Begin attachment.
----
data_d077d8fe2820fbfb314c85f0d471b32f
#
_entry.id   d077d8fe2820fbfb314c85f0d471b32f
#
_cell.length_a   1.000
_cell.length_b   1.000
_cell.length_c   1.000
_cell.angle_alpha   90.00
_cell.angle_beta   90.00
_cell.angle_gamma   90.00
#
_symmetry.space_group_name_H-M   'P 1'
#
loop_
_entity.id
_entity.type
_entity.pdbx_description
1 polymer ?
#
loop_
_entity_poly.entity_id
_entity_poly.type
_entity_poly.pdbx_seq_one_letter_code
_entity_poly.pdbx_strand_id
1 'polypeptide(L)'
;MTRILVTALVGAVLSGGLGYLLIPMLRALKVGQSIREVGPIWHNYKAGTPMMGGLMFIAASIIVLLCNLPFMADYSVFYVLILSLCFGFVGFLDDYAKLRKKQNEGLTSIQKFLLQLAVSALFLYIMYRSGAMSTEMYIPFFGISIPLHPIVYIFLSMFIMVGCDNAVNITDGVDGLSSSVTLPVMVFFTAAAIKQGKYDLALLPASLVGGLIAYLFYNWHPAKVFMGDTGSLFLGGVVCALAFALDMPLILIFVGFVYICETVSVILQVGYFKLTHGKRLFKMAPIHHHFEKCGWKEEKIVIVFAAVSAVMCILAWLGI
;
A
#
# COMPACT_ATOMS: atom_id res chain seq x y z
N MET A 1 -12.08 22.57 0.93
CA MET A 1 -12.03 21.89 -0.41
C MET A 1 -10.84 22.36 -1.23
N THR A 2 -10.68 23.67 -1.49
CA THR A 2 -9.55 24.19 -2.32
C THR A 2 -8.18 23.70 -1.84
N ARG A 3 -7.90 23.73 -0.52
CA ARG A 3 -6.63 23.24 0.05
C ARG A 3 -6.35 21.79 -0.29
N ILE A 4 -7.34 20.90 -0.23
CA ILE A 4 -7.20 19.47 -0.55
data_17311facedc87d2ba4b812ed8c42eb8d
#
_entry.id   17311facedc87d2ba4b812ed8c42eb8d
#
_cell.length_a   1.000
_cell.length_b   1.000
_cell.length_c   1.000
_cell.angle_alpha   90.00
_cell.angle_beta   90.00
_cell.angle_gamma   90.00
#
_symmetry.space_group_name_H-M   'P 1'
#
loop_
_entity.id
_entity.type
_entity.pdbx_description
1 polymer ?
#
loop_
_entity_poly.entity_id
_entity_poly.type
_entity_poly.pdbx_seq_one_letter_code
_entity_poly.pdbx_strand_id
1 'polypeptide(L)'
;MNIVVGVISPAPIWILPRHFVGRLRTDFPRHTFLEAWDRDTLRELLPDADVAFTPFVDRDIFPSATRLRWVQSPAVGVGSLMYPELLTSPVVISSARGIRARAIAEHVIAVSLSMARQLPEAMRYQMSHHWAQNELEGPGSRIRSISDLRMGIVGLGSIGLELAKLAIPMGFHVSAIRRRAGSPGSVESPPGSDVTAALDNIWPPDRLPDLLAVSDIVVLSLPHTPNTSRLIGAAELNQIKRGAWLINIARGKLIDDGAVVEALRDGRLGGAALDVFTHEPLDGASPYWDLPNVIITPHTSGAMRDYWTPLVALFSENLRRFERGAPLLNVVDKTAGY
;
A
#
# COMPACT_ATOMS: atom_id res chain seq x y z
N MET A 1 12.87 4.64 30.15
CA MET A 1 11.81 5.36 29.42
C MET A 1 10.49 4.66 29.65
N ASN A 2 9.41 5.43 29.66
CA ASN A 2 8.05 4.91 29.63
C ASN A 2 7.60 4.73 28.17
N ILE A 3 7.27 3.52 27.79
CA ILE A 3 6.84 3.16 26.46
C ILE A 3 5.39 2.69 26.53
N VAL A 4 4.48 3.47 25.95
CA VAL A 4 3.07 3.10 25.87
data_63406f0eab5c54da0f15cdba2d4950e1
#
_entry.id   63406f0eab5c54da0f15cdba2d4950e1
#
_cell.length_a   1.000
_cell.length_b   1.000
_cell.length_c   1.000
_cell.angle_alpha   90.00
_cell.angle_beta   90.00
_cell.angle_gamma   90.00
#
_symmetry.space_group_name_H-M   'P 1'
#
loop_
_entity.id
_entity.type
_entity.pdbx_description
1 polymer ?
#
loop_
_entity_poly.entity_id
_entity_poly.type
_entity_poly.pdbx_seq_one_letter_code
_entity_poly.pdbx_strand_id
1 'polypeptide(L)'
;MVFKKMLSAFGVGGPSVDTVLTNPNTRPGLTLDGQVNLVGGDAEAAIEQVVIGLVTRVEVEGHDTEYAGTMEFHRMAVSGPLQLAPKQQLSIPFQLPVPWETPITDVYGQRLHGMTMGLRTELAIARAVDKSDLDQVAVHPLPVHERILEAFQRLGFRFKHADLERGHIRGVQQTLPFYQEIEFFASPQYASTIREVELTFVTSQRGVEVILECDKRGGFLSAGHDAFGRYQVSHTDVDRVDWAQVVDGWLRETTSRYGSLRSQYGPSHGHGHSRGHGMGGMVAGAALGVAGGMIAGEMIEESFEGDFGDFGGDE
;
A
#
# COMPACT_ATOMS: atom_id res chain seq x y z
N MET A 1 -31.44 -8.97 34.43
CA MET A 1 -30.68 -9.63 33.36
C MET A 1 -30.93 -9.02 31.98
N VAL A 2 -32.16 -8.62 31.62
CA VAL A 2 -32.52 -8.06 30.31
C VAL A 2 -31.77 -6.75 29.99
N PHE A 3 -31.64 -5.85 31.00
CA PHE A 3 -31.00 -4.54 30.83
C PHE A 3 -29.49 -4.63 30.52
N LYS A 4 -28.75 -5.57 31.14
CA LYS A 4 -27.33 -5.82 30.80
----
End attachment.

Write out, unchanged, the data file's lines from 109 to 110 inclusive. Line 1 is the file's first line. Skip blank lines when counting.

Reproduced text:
;
A